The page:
A key achievement of the 2007 G8 Justice and Interior Ministers' Meeting in Munich was a Joint Ministerial Declaration on 'Reinforcing the International Fight against Child Pornography.' We continue to attach great importance to the fight against the sexual exploitation of children and we are currently progressing a portfolio of projects to this end. This portfolio currently includes, inter alia, an international research symposium to assess the risks that the production, exchange and use of child abuse images pose to children and society, the development of a G8 International 'Most Wanted' website, examinations of legal and law enforcement responses to the phenomenon of child abduction, a joint training project for G8 law enforcement in combating online child sexual abuse and ongoing work around the implementation of the INTERPOL Child Abuse Image Database, which the G8 helped create.

We are committed in our continuing efforts to combat this phenomenon in order to protect children from sexual exploitation and bring to justice those who perpetrate these crimes.

3. Border Control and Identity-related Crime

We have been making efforts to advance and implement measures to tighten the screening of identification and travel documents. Noting that such measures have helped to reinforce border control and restrict terrorist and criminal financing, we will continue to identify and share best practices to prevent the forgery and illegal use of identification and travel documents. We are also studying issues related to the criminal misuse of identification information as well as developing strategies to counter the many modes of this criminal activity such as skimming and impersonation fraud.

We have also addressed the removal of persons with a terrorist background from the national territory, which requires provisions that facilitate deportation

or other lawful removal procedures in accordance with obligations under domestic and international law. We have taken stock and evaluation of legal situation in the member states and discussed difficulties and possible solutions for deporting terrorist suspects.

4. Transport Security

Attacks in recent years demonstrate that terrorists seek to target mass transportation systems. Although some attacks have been prevented, others have been carried out causing serious damage and many casualties.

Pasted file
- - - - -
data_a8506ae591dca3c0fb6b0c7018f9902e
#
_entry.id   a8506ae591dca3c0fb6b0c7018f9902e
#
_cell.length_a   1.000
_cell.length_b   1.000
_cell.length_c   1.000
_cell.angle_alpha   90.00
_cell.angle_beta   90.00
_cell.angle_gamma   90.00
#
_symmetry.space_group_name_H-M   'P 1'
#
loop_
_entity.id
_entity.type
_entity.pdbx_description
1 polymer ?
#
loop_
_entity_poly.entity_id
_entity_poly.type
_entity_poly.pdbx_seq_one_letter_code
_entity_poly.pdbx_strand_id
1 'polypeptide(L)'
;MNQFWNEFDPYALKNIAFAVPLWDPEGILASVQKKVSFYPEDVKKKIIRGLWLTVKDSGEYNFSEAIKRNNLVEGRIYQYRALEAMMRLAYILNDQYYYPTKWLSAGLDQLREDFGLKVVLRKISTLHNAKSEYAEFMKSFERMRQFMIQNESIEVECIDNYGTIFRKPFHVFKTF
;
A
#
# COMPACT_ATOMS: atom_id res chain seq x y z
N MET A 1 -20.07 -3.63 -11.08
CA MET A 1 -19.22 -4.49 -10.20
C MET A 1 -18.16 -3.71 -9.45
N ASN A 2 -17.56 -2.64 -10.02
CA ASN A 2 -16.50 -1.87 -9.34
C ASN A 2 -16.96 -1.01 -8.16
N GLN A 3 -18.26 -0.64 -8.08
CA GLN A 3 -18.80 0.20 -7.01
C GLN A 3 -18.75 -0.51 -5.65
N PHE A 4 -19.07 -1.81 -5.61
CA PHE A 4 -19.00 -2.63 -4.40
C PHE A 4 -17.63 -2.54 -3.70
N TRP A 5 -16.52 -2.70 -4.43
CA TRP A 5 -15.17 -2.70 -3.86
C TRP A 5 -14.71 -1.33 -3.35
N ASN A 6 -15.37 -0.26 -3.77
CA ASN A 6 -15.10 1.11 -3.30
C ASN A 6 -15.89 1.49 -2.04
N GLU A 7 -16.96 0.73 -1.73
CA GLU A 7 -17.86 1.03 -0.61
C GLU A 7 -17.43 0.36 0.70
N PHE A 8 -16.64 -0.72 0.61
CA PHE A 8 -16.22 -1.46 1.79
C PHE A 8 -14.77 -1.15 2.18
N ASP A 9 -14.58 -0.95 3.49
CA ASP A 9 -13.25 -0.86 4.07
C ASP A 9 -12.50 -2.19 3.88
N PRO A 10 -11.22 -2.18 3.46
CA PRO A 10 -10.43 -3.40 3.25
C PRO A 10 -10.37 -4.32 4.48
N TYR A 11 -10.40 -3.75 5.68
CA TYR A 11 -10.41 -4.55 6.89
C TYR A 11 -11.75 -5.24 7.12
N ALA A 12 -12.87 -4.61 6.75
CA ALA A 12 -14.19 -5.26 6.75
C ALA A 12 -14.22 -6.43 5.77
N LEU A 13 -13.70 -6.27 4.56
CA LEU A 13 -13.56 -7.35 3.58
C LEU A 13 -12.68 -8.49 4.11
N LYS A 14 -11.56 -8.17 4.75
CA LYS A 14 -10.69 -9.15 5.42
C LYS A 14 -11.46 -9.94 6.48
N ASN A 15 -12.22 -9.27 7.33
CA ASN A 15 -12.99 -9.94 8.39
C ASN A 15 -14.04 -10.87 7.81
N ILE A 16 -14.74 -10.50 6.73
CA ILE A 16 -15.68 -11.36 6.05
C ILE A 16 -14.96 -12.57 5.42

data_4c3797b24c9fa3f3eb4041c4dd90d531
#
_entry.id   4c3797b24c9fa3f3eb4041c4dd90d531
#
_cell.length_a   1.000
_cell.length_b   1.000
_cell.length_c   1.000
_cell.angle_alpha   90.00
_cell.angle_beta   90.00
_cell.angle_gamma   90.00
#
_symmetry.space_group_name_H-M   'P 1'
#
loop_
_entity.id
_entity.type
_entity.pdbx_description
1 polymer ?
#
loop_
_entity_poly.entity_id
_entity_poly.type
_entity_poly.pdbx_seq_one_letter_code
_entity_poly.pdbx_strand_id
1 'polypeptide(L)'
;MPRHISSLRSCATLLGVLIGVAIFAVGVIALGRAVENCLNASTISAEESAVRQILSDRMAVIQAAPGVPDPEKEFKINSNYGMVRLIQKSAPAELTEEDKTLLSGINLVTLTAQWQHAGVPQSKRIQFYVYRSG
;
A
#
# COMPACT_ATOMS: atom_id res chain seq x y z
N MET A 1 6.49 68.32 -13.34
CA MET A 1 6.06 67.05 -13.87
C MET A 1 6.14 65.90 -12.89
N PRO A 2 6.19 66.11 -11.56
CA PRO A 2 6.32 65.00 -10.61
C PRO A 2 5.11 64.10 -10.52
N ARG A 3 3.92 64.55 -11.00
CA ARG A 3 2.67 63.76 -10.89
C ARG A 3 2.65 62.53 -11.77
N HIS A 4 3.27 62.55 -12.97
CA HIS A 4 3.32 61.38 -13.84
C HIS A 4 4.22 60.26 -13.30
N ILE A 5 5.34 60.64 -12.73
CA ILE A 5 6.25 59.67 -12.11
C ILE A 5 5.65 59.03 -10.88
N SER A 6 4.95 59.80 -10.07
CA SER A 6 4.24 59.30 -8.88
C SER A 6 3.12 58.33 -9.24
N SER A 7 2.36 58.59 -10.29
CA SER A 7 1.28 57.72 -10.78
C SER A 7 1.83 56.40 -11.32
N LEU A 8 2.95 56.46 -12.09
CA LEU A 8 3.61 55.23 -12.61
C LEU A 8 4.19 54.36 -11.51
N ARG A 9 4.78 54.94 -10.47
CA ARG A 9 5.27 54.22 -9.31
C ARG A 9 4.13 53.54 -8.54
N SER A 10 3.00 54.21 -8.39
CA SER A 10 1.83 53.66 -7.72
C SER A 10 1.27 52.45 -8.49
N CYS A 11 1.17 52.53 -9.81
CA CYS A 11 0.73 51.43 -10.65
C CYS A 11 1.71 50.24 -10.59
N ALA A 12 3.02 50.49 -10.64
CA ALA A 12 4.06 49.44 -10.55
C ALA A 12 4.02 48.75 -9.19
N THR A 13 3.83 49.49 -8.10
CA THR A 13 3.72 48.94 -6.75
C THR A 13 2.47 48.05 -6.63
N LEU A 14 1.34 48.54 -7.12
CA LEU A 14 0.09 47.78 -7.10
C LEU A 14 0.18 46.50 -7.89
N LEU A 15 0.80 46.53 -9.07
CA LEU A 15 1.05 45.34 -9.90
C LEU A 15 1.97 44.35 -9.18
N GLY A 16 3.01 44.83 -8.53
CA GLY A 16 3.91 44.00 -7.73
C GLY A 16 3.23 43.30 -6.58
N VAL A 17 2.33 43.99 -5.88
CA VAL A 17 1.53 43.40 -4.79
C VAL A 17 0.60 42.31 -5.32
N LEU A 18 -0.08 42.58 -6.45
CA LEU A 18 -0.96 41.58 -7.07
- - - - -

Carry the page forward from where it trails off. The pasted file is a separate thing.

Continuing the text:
The G8 has been playing a leading role in improving transport security and it continues to study and develop effective measures to enhance security in the field of aviation security, maritime and port security as well as land transport security. Results are shared within the G8 and relevant international organizations. We note with appreciation the activities of the International Working Group on Land Transport Security and work in close cooperation with the Group.

5. Critical Infrastructure

The G8 Leaders at the Heiligendamm Summit committed to assessing the vulnerabilities of and potential risks to critical energy infrastructure and to share best practices of effective security responses. Following from this commitment, we have evaluated threats to critical energy infrastructure and shared best practices to protect related facilities. We have also shared best practices regarding public-private cooperation on protecting international critical information infrastructure. Going forward, we will further strengthen the protection of critical infrastructure based on the results of the above studies and efforts.

6. CBRN Terrorism

The possibility that terrorists will resort to Chemical, Biological, Radiological, and Nuclear (CBRN) methods in staging attacks remains. Mindful that such events could result in large numbers of casualties and extensive damage, G8 member states have been taking measures to address the threat of CBRN terrorism and G8 experts are advancing studies on how to recover from a CBRN event. The G8 emphasizes the importance of implementing international instruments to prevent nuclear terrorism such as the Convention on the Physical Protection of Nuclear Material and its 2005 Amendment and the International Convention for the Suppression of Acts of Nuclear Terrorism.

7. Countering Cash Smuggling Used to Finance Terrorism